This Film from the Attic ties in an oldie and Doris Day. It’s the use of the telephone. The mean of communication, especially if it’s long distance. It’s one we cannot live without unless you are a long-distance sprinter like Achilles. It’s one that has become so advanced in the 170 years of existence, that we’re having problems keeping up with the newest technologies. Yet some of our children and grandchildren are wondering: “How did telephones work during your childhood?”

Ask not further. 🙂

A couple days ago, I stumbled across this very ancient TV film on the introduction of the modern phone in the early 1950s. Produced by Bell Telephone in 1954, the homemaker in this film takes us through the days where the modern phone was supplanting phone service where operators were standing by to connect you to another person. Gone were those days, the modern phone took over where all you had to do is dial the number and it would take you to your destination. For those wondering how it works, play this film and you will see. 🙂

The first thought that came to mind was a household figure during the 1950s and 60s: Namely, Doris Day. Ms. Day’s career spanned over a half century as an actress and musician, plus an additional 40+ years as an environmental activist when she retired from the business. One of the best examples of how she articulated herself as an actress playing the housewife, always using the phone during her days, like in the excerpt Pillow Talk, produced in 1959 and co-starring Rock Hudson.

As Doris Day lived on and ripened with age and wisdom, the telephone advanced in ways where we sometimes wonder: “How could we train our older generation how to use today’s phones- namely the Handys (mobile phones (UK); cell phones (USA))?” Many of them have lost track or resorted to the classic phone. But it would be cool to train them to use it, just once, and imagining life with the phone and its many uses in comparison to Doris Day’s time, wouldn’t it? 😉 After all, communication has advanced so much and we should all profit from what we have to offer today.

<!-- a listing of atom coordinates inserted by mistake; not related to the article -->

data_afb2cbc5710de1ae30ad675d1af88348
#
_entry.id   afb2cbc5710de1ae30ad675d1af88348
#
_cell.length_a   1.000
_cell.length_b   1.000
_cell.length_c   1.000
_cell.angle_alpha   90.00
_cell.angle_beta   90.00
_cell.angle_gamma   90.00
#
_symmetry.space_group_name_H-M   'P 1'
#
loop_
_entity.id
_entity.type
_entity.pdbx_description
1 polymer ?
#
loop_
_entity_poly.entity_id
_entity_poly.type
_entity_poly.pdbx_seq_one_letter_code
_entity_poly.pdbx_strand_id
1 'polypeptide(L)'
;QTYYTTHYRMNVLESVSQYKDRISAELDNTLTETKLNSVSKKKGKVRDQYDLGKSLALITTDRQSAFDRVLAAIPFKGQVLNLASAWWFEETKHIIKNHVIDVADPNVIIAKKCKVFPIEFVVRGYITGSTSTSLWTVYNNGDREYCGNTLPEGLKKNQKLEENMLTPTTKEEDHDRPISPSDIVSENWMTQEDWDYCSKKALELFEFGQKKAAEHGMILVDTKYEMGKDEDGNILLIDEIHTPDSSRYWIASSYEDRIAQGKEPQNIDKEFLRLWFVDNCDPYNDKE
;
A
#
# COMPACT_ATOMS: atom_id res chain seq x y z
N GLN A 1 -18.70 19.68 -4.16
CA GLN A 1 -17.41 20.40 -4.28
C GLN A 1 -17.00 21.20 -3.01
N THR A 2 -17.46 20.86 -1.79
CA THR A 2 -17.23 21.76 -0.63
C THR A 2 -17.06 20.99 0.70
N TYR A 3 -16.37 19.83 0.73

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Translation: The Longest German Words found in Duden

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If there is something that is typical of German culture and language, it is the fact that the German language has some of the longest words in the world. Longest because they literally are equivalent to words that fill up the entire Latin alphabet and more. Longest because they mostly can be found in the Duden dictionary . Longest because they are difficult to translate. In other words, we don’t have English equivalents similar to them and therefore, we are forced to paraphrase  in English.

Or perhaps not? Perhaps one can find a one-word equivalent despite the fact that finding them are almost impossible.

Take a look at the list of the longest words in German, based in the number of letters. All of them are longer than the Latin alphabet. The question is: what are the equivalents in English, let alone your own native language? Challenge yourselves and provide your answers in the comment section below. Good luck! 😀